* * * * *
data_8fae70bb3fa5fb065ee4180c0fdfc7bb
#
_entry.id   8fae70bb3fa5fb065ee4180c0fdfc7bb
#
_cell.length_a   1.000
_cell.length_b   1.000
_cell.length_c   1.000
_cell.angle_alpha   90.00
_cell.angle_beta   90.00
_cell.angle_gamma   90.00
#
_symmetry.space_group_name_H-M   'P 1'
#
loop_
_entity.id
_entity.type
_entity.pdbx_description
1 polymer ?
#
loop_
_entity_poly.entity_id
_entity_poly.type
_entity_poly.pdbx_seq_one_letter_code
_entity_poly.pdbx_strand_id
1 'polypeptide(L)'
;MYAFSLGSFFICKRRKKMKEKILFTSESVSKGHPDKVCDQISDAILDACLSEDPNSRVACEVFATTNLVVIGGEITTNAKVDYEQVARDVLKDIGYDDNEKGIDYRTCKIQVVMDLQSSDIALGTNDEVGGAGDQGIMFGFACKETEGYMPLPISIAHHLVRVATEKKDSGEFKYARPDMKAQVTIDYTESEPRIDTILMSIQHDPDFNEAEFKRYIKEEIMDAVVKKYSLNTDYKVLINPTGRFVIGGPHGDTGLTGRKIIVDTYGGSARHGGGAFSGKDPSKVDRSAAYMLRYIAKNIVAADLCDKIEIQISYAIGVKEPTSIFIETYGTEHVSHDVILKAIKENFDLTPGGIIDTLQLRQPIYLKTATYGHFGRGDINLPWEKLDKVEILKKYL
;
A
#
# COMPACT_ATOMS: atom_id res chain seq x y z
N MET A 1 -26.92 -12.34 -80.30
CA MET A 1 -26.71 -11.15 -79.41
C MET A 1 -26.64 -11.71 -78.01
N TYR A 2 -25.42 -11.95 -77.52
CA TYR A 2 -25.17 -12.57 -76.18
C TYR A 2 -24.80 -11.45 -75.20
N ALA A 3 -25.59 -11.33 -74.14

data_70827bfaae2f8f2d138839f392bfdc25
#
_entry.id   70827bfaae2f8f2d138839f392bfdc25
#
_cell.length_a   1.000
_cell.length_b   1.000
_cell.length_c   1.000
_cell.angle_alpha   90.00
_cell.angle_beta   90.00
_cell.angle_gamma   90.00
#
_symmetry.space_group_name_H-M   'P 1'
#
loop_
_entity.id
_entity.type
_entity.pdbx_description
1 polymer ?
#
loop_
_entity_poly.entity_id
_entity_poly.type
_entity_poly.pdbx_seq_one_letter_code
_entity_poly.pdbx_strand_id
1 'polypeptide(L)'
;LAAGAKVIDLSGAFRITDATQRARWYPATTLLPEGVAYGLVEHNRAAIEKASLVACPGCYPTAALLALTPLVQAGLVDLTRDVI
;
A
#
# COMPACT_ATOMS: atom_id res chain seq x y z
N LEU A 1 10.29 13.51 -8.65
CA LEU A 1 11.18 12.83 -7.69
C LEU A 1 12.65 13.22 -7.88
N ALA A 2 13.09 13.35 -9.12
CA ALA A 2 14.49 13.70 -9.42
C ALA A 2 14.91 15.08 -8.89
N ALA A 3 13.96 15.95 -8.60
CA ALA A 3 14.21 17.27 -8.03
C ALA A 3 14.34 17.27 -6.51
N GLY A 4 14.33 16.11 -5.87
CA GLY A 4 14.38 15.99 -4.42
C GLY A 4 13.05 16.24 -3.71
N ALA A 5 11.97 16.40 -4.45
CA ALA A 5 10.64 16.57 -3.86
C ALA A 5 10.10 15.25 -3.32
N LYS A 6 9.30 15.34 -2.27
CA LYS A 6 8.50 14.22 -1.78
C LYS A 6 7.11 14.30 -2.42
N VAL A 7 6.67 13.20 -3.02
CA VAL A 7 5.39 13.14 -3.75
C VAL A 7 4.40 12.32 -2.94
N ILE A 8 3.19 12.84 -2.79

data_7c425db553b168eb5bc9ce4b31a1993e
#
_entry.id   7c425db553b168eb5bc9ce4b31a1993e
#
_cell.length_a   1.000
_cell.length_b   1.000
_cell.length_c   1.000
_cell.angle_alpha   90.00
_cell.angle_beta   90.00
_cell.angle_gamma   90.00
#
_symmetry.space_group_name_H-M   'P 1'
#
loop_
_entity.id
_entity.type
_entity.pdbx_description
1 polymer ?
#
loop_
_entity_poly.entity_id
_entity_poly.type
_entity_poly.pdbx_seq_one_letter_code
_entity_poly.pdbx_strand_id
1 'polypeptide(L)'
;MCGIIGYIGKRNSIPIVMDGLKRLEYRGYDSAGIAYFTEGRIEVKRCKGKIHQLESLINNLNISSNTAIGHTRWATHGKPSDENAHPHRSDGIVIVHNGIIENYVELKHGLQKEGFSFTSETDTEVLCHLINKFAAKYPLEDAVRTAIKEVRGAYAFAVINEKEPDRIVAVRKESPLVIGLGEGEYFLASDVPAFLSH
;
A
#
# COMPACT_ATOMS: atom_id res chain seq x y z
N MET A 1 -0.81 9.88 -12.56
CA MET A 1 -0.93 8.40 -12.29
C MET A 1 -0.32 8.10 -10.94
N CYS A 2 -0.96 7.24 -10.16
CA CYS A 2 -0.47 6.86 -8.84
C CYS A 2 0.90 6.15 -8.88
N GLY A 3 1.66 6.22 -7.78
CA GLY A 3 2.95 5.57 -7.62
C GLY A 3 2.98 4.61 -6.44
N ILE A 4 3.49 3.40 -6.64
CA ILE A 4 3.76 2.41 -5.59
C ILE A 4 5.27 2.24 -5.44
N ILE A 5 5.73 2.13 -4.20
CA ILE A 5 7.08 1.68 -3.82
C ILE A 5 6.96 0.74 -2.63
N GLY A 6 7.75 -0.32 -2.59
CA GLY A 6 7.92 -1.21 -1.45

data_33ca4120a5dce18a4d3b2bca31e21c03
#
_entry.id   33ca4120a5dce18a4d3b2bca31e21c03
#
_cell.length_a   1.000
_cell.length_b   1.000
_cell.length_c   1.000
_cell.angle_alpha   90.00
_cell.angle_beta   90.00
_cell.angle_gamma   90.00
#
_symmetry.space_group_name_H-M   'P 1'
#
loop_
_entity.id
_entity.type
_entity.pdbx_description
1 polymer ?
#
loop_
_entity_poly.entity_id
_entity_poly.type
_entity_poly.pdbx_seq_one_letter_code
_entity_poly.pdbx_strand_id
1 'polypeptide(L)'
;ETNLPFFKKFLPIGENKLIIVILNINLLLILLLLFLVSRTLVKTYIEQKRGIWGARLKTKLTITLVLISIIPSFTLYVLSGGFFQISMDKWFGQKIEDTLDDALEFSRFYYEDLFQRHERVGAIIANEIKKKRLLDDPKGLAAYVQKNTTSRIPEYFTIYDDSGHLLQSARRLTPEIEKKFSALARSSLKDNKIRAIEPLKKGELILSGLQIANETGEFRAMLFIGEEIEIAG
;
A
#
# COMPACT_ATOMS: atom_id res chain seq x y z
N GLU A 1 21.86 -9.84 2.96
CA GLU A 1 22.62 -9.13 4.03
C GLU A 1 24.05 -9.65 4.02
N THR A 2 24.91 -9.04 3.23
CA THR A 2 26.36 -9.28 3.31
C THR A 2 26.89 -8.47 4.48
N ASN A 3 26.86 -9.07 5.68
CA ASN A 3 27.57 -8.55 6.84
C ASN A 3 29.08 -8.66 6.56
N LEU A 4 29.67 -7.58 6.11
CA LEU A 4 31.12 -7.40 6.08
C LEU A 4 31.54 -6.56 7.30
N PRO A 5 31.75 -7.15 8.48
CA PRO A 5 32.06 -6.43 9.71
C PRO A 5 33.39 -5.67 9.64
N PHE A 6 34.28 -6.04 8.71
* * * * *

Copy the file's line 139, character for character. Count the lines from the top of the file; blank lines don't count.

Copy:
_entry.id   33ca4120a5dce18a4d3b2bca31e21c03